(d) design and manufacturing tech has gotten so much better. You don’t need a legion of draftsmen or machinists to make the highly specialized parts anymore. A small engineering/design team can whip stuff up in 3d models quickly, prototype rapidly, and then farm out the manufacturing to a capable CNC shop. You don’t need Boeing’s resources anymore to do this kind of work.

      2. As to the other countries, Student, you might find the OTRAG rocket story interesting.

        What is the current cost to get 1 kg into LEO? Something like $15,000? Even with private space development and Gov’t getting the hell out of the way, what’s the lowest price that we can get to by using rockets?

        I don’t think we’re ever going to see the mass commercialization of space (orbiting powersats, asteroid mining, rods from god) until we find a much cheaper way of getting up there. Has laser propulsion amounted to anything yet?

        I suppose, if we really need to get up there, to shove aside another Chicxulub impactor or go play with the Fithp, there’s always Project Orion…

    3. If memory serves, the shuttle was originally envisioned as part of a more elaborate program to build a Mars vehicle in orbit. Naturally, it ws the part to get greenlit, but without the Mars mission it no longer had a clear purpose. Government does that sort of thing all the time.

      1. Yes, but the shuttle was to be much smaller in that scheme. Then it was decided that the shuttle could not only carry people to LEO, it could be made to carry the modules for the mars craft too. So it kept getting bigger and bigger until it was so big that it wasn’t flexible anymore. Plus it took so long to turn around from each flight because so much of it wasn’t really “reusable.” The shuttle main engine (SSME) is truly an engineering wonder, but it has to be completely rebuilt after like 900 seconds of operation. So two flights, max, with lots of inspections and repairs in between them. It had to be that way because it was determined politically that the shuttle had to be big and reusable. So so much effort went into the design, construction and testing of that engine that it absorbed massive amounts of the total program budget.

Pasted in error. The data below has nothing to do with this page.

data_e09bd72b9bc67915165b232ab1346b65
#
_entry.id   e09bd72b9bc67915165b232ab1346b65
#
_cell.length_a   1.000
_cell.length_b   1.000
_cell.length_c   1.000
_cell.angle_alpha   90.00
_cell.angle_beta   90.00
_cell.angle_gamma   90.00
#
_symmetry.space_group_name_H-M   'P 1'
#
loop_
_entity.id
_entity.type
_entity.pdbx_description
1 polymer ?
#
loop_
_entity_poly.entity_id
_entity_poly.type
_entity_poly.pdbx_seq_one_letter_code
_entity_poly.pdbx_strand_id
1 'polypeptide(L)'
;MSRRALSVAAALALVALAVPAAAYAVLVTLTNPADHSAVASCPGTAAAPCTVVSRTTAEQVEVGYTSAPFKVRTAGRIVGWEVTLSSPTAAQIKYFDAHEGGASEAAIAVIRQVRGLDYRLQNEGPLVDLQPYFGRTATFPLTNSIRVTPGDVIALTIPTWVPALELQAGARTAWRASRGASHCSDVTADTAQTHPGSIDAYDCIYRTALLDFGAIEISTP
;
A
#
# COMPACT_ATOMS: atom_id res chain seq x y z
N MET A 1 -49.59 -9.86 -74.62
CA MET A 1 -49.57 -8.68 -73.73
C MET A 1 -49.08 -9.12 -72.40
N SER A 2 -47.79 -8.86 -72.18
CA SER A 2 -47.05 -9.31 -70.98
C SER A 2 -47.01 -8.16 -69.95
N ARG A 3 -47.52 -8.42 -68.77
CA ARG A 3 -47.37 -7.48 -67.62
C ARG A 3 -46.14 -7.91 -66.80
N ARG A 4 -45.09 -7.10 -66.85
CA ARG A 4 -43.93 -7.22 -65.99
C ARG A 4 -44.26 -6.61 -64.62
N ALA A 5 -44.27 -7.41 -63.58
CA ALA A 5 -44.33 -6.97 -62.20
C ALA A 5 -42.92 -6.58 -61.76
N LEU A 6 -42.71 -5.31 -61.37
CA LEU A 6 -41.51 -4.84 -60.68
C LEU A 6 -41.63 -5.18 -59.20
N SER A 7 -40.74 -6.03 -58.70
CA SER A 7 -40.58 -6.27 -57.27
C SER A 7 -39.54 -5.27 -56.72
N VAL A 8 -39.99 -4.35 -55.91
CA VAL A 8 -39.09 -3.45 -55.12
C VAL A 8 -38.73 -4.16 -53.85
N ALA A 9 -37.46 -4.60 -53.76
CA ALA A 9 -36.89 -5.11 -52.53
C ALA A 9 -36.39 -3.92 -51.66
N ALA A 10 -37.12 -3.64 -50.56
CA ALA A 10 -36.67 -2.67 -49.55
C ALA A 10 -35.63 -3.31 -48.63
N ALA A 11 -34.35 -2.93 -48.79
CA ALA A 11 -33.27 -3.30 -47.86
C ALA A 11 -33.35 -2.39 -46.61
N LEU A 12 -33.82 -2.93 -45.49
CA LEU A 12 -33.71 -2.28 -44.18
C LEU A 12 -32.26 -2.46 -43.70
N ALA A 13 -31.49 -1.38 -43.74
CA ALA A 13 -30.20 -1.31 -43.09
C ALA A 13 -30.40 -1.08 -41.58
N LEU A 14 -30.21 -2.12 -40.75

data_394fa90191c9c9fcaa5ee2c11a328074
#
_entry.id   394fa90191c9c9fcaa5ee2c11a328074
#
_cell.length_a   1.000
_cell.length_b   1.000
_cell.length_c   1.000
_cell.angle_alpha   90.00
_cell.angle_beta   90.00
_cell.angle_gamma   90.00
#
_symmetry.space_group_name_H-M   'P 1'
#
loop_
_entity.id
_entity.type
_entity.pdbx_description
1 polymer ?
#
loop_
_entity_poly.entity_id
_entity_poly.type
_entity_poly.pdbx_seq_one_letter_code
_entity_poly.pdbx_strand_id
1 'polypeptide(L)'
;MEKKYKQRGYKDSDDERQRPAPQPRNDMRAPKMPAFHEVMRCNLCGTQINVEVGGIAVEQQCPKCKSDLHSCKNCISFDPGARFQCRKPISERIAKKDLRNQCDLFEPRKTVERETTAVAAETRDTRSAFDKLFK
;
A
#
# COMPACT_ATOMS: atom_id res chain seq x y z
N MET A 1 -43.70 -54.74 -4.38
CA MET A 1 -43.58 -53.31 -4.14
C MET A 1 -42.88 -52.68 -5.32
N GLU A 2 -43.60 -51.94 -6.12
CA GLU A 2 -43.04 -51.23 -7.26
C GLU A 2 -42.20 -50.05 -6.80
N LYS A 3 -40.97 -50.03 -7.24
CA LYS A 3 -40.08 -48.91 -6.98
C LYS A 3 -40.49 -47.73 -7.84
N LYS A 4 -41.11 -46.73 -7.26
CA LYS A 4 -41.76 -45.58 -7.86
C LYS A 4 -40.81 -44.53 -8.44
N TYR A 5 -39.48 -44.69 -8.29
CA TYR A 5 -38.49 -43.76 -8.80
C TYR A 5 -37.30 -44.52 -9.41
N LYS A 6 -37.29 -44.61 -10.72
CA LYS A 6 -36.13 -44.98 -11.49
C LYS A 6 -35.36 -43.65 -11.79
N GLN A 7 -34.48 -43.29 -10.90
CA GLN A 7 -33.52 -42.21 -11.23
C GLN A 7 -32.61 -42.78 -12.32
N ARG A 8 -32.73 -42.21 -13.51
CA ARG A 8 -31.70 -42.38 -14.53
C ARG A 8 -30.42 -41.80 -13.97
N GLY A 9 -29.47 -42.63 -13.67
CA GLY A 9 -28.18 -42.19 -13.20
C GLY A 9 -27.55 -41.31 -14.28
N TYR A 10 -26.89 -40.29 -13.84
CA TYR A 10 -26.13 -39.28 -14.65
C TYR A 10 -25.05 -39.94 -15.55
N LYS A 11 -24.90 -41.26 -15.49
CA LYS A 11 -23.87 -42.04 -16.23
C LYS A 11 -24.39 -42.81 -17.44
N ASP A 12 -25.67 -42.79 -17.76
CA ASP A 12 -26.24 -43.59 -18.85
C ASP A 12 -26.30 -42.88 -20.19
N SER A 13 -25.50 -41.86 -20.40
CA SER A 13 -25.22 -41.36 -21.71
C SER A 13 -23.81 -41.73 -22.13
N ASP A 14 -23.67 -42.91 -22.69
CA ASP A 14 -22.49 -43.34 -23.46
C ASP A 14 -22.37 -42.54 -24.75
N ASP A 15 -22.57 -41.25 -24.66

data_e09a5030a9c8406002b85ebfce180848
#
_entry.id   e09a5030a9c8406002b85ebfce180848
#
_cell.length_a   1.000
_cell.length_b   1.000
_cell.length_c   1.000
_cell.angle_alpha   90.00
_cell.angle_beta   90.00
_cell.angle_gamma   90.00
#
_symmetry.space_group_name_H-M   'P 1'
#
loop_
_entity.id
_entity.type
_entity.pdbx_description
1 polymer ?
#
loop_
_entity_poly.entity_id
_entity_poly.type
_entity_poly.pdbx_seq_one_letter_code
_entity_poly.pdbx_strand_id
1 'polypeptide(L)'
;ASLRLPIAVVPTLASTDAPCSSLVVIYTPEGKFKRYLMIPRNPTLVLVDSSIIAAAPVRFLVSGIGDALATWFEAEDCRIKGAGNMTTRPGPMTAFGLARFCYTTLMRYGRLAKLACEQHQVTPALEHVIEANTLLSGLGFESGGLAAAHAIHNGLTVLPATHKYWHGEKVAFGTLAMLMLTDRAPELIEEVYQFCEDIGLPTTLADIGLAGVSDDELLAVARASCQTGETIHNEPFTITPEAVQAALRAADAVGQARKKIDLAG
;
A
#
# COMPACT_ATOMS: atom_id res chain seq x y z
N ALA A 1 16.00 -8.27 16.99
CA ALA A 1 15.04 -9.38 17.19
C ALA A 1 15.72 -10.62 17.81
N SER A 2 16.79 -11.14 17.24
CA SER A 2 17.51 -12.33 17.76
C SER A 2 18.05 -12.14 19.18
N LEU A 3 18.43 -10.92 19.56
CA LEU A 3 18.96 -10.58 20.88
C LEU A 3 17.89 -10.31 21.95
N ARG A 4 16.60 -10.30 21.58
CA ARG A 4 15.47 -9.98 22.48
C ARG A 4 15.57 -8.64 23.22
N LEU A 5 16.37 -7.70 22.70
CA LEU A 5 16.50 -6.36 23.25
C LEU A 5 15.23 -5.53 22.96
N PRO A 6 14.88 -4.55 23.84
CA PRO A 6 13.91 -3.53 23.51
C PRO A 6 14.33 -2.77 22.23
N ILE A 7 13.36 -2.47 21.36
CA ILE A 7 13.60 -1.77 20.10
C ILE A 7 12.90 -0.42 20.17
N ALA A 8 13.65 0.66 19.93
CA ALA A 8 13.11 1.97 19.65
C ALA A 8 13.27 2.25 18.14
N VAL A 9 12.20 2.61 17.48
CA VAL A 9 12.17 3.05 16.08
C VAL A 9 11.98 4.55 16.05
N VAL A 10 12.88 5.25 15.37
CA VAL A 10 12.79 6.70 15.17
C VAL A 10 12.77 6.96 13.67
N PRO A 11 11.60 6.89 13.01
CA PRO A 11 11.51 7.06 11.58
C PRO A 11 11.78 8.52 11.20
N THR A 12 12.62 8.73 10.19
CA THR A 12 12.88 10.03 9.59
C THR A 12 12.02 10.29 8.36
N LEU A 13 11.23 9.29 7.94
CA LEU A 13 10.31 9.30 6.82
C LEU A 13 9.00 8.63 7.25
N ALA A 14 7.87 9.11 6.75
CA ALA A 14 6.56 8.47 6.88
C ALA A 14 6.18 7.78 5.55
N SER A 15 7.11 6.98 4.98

1. So so much effort went into the design

          Dont forget the effort that went into lying about the safety.

          1. Well, to be fair, the only SSMEs that blew up did so on the Stennis test stand. If you read the Challenger report, there’s a detailed discussion of how the SSMEs kept running after the tank failure, trying to keep the shuttle on course, and then going into controlled shutdown when fuel pressure finally failed. It’s actually quite touching, one can almost anthropomorphize the engines’ final struggle in the face of certain doom.

    4. Yep. As far the shuttle goes, initial Air Force involvement and their desire to be able to fly up and snag Soviet satellites and bring them home is the reason it has a lot of the features it does.